A 72-year-old man presented to the ED with five days of dry cough and generalized abdominal bloating and three days of constipation. He said he had not experienced fever, shortness of breath, chest pain, rectal pressure, or vomiting. He had a small bowel movement on the day of his presentation but felt no better, so he decided not to wait until his upcoming appointment with his primary care physician.
Vital signs were normal except for a pulse of 115 bpm. Physical exam was normal except for tachycardia. His lungs were clear, and his abdomen was benign. His differential diagnosis included constipation, gallstones, and viral upper respiratory infection.
His CBC and BMP were normal, but his liver function tests were slightly elevated. Chest x-ray showed an enlarged cardiac silhouette and a small pleural effusion on the right. His ECG is shown below. The computer ECG read showed sinus tachycardia, nonspecific ST changes, and prolonged QT interval. Do you agree?
The computer read appeared to be correct, but there was also low voltage. These findings and the chest x-ray results were new, so a large pericardial effusion was suspected.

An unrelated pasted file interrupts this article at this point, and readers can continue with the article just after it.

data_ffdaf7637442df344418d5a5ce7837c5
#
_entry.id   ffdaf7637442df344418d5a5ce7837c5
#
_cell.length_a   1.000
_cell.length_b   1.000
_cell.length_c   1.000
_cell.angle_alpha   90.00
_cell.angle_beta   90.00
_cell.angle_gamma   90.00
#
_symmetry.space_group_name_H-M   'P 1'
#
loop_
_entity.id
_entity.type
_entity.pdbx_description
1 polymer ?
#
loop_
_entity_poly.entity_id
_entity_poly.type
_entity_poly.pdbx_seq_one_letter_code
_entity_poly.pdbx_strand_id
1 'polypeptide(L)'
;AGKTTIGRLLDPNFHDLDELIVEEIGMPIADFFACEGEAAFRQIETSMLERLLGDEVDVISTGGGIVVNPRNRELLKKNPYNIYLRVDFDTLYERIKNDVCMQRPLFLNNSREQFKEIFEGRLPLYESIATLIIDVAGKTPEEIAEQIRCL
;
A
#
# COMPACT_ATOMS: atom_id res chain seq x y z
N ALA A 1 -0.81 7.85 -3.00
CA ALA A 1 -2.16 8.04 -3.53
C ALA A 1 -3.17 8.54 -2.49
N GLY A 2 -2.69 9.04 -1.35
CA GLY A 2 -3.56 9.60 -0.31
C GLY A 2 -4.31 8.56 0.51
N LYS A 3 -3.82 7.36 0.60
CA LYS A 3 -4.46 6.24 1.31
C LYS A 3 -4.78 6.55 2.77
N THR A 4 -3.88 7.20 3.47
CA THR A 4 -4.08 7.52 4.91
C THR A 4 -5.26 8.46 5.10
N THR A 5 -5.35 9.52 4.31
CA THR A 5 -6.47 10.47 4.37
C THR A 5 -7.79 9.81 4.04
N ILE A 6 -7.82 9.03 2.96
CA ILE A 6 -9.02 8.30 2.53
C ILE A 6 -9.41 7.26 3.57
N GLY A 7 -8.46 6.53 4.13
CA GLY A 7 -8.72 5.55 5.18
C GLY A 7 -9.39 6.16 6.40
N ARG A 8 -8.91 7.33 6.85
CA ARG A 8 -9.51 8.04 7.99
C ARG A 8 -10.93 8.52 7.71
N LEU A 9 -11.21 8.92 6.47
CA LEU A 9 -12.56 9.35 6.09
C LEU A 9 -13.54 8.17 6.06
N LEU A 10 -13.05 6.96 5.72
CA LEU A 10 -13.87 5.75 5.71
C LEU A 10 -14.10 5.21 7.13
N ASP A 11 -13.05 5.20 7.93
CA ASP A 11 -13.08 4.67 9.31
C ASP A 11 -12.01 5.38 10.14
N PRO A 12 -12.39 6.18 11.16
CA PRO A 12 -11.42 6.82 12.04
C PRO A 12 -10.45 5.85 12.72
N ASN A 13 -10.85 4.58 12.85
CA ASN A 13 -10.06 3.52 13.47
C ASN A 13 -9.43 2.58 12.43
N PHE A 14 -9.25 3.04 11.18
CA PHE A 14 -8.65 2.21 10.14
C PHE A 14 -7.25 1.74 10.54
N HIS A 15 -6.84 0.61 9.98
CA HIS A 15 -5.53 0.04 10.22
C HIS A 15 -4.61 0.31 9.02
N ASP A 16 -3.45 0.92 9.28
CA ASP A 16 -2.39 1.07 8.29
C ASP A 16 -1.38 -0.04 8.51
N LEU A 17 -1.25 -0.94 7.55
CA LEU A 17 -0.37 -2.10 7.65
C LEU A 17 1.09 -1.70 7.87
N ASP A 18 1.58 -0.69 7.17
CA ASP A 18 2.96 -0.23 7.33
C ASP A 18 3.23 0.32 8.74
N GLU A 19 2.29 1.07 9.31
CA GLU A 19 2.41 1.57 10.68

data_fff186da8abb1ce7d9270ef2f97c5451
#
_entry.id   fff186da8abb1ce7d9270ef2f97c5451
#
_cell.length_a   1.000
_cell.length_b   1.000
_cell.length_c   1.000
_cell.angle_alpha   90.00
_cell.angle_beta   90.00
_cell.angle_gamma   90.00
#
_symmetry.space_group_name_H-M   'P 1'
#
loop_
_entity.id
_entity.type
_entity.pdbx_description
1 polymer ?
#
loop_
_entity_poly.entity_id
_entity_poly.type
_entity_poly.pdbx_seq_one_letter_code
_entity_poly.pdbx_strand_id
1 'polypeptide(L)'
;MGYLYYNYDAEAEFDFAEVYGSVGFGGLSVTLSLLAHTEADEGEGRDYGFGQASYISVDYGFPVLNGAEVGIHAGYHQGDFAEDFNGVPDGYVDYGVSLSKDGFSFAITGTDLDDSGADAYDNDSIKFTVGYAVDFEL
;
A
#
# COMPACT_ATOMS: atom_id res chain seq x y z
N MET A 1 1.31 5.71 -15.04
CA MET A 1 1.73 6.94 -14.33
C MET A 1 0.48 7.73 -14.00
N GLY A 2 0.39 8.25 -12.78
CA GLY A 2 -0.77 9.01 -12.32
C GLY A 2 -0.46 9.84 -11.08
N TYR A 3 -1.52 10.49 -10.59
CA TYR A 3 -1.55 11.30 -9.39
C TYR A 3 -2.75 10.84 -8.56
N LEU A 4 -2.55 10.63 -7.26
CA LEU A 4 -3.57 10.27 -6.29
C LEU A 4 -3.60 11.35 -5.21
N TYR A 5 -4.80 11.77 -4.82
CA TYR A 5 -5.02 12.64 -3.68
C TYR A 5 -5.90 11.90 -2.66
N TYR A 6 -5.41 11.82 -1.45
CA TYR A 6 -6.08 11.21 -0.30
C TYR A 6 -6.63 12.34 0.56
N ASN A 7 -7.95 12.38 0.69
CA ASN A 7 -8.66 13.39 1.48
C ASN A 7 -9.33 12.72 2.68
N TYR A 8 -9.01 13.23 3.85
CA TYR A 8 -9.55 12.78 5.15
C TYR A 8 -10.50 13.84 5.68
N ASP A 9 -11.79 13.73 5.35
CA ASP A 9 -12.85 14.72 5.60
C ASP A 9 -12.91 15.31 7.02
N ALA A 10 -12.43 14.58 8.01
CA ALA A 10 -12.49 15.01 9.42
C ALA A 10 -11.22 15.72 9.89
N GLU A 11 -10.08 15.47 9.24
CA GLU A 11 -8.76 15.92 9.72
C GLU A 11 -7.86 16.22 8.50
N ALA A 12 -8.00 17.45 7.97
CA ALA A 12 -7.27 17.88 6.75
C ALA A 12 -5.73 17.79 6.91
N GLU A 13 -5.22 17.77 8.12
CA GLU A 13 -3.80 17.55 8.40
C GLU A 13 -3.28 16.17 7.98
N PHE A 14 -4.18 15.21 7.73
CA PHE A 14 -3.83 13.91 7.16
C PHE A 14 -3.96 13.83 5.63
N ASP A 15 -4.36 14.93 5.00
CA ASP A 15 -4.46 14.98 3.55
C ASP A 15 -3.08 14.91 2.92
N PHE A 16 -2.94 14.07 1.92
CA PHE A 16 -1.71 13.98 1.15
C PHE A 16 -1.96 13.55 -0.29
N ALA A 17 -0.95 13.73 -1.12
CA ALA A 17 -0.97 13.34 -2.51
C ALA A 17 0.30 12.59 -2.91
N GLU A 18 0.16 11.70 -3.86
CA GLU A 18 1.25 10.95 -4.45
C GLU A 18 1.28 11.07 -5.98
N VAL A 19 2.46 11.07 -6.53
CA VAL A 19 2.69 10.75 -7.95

Abdominal ultrasound showed small ascites but no gallstones or masses. Bedside echo showed a large pericardial effusion and findings suspicious for early tamponade. A formal echo confirmed tamponade, and the patient was taken to the cath lab for emergent pericardiocentesis, where 1 L of sanguineous fluid was removed. No definite cause was found.
It was unclear if the constipation and bloating were incidental to the pericardial tamponade or just represented atypical symptoms, but they were likely the former. Certainly, cough may occur with tamponade, but the typical symptoms are dyspnea and generalized weakness. Other variable symptoms include syncope, near-syncope, palpitations, and chest pain. Tachycardia and JVD are the most common exam findings. Tachycardia and low voltage, especially when new, are the most common ECG findings. Electrical alternans is far less common, but is more specific for tamponade than low voltage or tachycardia.
See the yellow highlighted area below for additional information on tamponade.
Source: The Emergency Medicine 1-Minute Consult Pocketbook.